The new RBI Governor has made it amply clear by now that his priority would lie in fighting inflation, unlike his predecessor who chose to walk through the delicate balance between growth and price concerns and ended up losing at both the fronts. Under his leadership, RBI is mustering all its resolve to regain control over inflation, even if it entails raising policy rate by a few notches and hurting growth in the short run. In a recent interaction with the Governor, many market analysts supported this view as they felt underlying inflationary momentum across sectors has picked up in recent months. If that is so then Governor Raghuram Rajan has an easy choice on October 31 as both WPI and new CPI headline inflation numbers have picked up in September, somewhat in line with its own projection made, on September 20, in the mid-quarter review.
Is the choice going to be that easy given the economy is decelerating fast, quarter-on-quarter? Is the level of repo rate low enough to warrant a hike? According to many market analysts the answer is an unequivocal yes, as they focus more on the new CPI inflation. For RBI though, it still remains an uncharted territory. Caught between wide divergence between the WPI and CPI inflation, RBI is treading carefully.
For the central bank, matters get more complicated as core-CPI inflation remains stickily high in a 8.2%-8.6% range barring a couple of months, a feature contrary to what one would expect in six straight quarters of below-trend growth; the disinflationary feedback, by contrast, is clearly visible from down-trending WPI inflation for over a year as weakening demand filters through. The CPI’s limited history precludes informational insights on its linkages with other macroeconomic variables, a serious constraint for monetary policy adjusting to retail price inflation as a first. The context is delicate, the backdrop wary and stakes high. Can history offer some perspective?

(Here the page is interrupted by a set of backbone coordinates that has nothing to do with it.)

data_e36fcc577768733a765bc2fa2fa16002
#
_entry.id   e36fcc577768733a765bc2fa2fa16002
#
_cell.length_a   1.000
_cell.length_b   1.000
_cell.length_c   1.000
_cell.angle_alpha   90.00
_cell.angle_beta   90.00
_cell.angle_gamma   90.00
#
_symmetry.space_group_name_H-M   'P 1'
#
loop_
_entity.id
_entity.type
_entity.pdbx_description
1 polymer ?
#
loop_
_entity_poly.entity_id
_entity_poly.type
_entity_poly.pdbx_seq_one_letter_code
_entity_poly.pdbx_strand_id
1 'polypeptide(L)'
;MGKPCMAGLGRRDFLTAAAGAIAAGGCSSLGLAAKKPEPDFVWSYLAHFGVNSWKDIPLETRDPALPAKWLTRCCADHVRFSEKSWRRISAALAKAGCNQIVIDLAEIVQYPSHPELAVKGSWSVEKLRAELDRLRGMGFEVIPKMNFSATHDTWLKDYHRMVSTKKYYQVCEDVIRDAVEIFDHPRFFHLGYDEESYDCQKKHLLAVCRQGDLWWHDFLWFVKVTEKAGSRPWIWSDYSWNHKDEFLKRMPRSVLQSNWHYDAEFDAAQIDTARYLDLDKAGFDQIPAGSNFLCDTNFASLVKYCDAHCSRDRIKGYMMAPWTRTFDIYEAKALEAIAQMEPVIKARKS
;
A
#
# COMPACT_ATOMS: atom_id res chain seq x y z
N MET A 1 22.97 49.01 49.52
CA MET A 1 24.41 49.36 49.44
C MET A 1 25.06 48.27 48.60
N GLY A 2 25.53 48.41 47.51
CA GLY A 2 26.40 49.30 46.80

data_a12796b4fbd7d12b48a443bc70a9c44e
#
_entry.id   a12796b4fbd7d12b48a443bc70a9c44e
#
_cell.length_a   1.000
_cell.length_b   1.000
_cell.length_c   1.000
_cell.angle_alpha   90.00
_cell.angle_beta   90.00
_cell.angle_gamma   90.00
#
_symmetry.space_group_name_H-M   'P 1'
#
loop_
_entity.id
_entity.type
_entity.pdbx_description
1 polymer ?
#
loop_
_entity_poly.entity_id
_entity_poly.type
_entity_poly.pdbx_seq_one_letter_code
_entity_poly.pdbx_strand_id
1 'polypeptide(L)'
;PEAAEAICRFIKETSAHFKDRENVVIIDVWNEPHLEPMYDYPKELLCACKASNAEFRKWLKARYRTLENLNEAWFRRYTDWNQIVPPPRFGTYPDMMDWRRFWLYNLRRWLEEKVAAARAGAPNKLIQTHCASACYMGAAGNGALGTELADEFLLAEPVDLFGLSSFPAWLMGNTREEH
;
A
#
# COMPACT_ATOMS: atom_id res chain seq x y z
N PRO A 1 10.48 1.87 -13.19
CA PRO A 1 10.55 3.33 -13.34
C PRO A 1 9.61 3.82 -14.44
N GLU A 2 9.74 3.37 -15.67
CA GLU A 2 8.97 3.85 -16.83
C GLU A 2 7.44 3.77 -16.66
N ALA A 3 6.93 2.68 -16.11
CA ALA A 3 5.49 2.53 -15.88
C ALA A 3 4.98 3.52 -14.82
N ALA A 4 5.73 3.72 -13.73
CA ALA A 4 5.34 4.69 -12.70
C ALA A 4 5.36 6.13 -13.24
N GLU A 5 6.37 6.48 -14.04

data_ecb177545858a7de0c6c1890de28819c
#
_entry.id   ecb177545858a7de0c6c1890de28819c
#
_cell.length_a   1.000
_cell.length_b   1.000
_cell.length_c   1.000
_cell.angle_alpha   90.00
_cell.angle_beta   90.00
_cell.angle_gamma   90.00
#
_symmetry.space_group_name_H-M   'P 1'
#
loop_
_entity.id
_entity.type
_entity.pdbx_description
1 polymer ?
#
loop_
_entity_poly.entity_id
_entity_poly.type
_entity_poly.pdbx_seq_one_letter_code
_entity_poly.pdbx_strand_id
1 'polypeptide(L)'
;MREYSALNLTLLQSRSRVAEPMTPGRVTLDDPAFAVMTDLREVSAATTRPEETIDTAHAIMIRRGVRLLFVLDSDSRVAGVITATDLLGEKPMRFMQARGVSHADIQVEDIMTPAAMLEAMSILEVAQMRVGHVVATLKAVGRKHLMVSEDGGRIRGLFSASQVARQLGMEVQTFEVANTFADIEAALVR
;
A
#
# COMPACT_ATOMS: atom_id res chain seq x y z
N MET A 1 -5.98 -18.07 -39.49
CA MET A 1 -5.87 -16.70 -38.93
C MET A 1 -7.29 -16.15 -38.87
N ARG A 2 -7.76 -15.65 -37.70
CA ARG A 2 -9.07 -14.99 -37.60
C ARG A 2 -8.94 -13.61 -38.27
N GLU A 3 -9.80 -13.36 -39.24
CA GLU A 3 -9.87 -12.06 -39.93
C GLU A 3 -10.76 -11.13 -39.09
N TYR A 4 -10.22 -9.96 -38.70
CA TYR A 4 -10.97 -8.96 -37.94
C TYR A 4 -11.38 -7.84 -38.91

It’s important to understand why the larger focus upon CPI inflation vis-ŕ-vis WPI inflation in recent times. This is quite new, going back about two years. Its genesis lies in the failure of RBI to tame inflation, raging since 2009-10. Headline WPI inflation averaged 9.8% monthly in 2010 and 2011, with retail inflation (as per the CPI-IW index) a percentage point higher. Crucially however, CPI inflation averaged 11% monthly from October 2008 to end-2009, peaking at 16.2% peak in January 2010.
Monetary policy, in